The lost Dublin he immortalised is a shadowplace of contrasts, a provincial Edwardian backwater. It has elegance and pitiless squalor; the desolation of a scandalised diva reduced to beggary. Chandeliers illuminate her mansions, candles glow in chapels; red lights flicker in the brothel doorways. Joyce said his hometown had “a faint odor of corruption”. But few novelists have written more beautifully about any city. And nobody has ever depicted with such scrupulous precision what it is to be a native of a colony.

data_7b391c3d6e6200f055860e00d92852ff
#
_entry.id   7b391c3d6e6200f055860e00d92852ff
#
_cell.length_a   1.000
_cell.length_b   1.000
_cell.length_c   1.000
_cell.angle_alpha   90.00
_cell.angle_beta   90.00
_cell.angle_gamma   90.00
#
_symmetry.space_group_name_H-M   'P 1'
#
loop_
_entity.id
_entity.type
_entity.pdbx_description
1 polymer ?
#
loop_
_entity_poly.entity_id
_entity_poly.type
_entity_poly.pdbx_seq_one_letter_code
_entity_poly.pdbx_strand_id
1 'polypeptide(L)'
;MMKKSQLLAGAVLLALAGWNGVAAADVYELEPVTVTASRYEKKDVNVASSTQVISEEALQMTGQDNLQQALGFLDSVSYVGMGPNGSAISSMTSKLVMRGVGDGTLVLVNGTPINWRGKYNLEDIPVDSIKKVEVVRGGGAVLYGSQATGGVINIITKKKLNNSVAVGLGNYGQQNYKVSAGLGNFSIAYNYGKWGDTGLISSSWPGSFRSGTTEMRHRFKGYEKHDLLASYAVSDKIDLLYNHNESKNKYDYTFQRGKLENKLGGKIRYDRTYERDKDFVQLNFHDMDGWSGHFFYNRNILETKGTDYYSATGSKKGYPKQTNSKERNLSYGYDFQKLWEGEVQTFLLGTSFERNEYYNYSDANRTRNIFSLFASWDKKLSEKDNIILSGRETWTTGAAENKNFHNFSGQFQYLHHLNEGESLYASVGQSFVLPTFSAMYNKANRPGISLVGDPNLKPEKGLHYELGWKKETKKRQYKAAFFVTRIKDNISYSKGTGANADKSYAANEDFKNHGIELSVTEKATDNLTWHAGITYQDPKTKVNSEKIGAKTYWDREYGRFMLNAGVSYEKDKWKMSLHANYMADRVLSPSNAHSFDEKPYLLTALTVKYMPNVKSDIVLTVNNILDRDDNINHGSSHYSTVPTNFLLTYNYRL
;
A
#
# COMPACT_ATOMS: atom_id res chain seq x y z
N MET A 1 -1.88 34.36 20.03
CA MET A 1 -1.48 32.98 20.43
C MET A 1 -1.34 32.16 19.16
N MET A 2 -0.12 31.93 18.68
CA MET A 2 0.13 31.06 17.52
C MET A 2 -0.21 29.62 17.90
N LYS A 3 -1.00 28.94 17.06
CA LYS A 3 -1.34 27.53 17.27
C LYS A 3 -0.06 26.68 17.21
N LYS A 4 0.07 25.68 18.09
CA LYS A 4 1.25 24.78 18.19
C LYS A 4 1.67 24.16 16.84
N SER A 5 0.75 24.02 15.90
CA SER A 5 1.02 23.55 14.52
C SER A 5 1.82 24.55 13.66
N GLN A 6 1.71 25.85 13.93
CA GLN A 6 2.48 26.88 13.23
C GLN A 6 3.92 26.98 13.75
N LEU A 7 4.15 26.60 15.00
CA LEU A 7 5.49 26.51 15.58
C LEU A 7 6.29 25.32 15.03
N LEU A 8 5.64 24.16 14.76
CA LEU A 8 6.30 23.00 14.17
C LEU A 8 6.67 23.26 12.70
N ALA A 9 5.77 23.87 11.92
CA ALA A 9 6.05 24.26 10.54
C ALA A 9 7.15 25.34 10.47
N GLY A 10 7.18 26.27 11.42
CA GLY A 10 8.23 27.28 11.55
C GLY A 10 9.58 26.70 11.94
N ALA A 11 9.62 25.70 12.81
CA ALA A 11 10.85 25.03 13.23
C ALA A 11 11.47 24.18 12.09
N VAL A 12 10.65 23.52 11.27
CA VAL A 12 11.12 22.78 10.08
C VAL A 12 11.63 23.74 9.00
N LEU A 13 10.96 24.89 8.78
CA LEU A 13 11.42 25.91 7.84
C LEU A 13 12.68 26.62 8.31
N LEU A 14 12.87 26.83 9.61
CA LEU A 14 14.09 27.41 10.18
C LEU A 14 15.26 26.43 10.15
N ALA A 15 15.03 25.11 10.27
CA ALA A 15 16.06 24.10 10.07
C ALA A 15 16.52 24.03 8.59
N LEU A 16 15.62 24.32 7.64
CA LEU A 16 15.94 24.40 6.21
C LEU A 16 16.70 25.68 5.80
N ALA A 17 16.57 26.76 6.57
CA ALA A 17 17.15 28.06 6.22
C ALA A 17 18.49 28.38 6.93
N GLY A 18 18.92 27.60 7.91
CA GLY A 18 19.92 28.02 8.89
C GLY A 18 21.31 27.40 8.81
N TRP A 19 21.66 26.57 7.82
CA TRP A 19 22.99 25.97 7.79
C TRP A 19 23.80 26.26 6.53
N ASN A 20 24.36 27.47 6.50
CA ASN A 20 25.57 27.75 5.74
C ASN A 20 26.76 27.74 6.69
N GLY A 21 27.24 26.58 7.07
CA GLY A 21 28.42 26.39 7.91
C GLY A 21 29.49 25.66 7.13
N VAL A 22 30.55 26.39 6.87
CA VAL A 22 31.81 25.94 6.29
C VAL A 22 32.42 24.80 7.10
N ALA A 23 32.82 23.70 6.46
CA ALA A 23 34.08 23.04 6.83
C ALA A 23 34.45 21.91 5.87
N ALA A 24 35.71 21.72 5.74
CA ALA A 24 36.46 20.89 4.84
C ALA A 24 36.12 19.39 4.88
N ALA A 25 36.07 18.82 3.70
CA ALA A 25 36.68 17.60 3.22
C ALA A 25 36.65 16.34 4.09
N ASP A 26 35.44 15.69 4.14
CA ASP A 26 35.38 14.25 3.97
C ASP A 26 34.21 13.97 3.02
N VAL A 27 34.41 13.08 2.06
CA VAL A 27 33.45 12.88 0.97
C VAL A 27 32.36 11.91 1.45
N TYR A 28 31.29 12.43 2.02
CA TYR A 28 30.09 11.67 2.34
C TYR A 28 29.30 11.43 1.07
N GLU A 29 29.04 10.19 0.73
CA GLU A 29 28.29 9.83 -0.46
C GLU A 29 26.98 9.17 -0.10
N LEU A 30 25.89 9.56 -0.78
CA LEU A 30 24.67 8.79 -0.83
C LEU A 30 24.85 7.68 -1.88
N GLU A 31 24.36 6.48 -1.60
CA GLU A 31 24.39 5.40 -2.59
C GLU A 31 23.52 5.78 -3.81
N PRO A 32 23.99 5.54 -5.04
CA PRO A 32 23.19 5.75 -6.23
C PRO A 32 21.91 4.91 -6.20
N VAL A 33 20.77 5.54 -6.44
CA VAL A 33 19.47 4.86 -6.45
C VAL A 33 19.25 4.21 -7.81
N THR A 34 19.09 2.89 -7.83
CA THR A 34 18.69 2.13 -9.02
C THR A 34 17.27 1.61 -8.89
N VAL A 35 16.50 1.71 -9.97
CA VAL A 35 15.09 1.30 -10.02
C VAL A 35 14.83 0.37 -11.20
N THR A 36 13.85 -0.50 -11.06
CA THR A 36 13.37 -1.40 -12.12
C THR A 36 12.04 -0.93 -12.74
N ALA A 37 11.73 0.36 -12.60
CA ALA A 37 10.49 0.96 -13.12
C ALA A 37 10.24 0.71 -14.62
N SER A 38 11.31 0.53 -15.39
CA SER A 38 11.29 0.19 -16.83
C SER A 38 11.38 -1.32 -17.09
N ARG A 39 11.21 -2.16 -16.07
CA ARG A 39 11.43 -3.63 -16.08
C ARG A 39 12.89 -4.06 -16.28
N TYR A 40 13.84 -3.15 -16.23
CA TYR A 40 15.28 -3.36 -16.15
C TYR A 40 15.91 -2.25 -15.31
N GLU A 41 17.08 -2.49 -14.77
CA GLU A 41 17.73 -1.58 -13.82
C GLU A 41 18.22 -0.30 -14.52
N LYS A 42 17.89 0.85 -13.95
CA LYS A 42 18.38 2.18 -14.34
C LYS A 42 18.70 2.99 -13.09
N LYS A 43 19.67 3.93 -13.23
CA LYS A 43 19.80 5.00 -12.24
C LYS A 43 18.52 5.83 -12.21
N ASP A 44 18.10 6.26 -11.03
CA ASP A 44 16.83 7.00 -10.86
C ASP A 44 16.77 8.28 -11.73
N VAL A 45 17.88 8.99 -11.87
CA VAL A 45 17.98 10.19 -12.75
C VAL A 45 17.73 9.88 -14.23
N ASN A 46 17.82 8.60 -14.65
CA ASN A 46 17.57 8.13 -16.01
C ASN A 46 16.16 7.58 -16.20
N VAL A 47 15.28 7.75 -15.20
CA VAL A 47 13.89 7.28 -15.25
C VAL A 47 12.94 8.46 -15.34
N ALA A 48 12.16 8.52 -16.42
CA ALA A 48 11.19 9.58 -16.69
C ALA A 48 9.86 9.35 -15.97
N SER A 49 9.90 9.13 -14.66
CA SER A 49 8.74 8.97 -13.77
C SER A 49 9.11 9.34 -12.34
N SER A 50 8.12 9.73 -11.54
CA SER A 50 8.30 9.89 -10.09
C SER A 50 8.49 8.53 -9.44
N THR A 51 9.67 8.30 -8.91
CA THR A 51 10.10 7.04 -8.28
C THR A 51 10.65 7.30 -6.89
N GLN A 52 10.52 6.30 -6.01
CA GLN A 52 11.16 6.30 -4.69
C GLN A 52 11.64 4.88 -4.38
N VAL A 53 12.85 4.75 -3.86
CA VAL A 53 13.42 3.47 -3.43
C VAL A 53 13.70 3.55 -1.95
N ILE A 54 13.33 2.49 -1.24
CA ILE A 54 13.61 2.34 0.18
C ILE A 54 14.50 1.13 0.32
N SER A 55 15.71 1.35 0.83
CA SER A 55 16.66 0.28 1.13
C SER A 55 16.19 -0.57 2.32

If ever there was a novel that is truly about everything, it is this wonderful, infuriating book. It contains passages of unearthly beauty, sequences funnier than any stand-up comedian, sentences so graceful that you stand in the sunshine of that summer day, transported by the communion of language. It is virtual reality, a century before the internet. It is Fellini before Fellini, and Scorsese before Scorsese.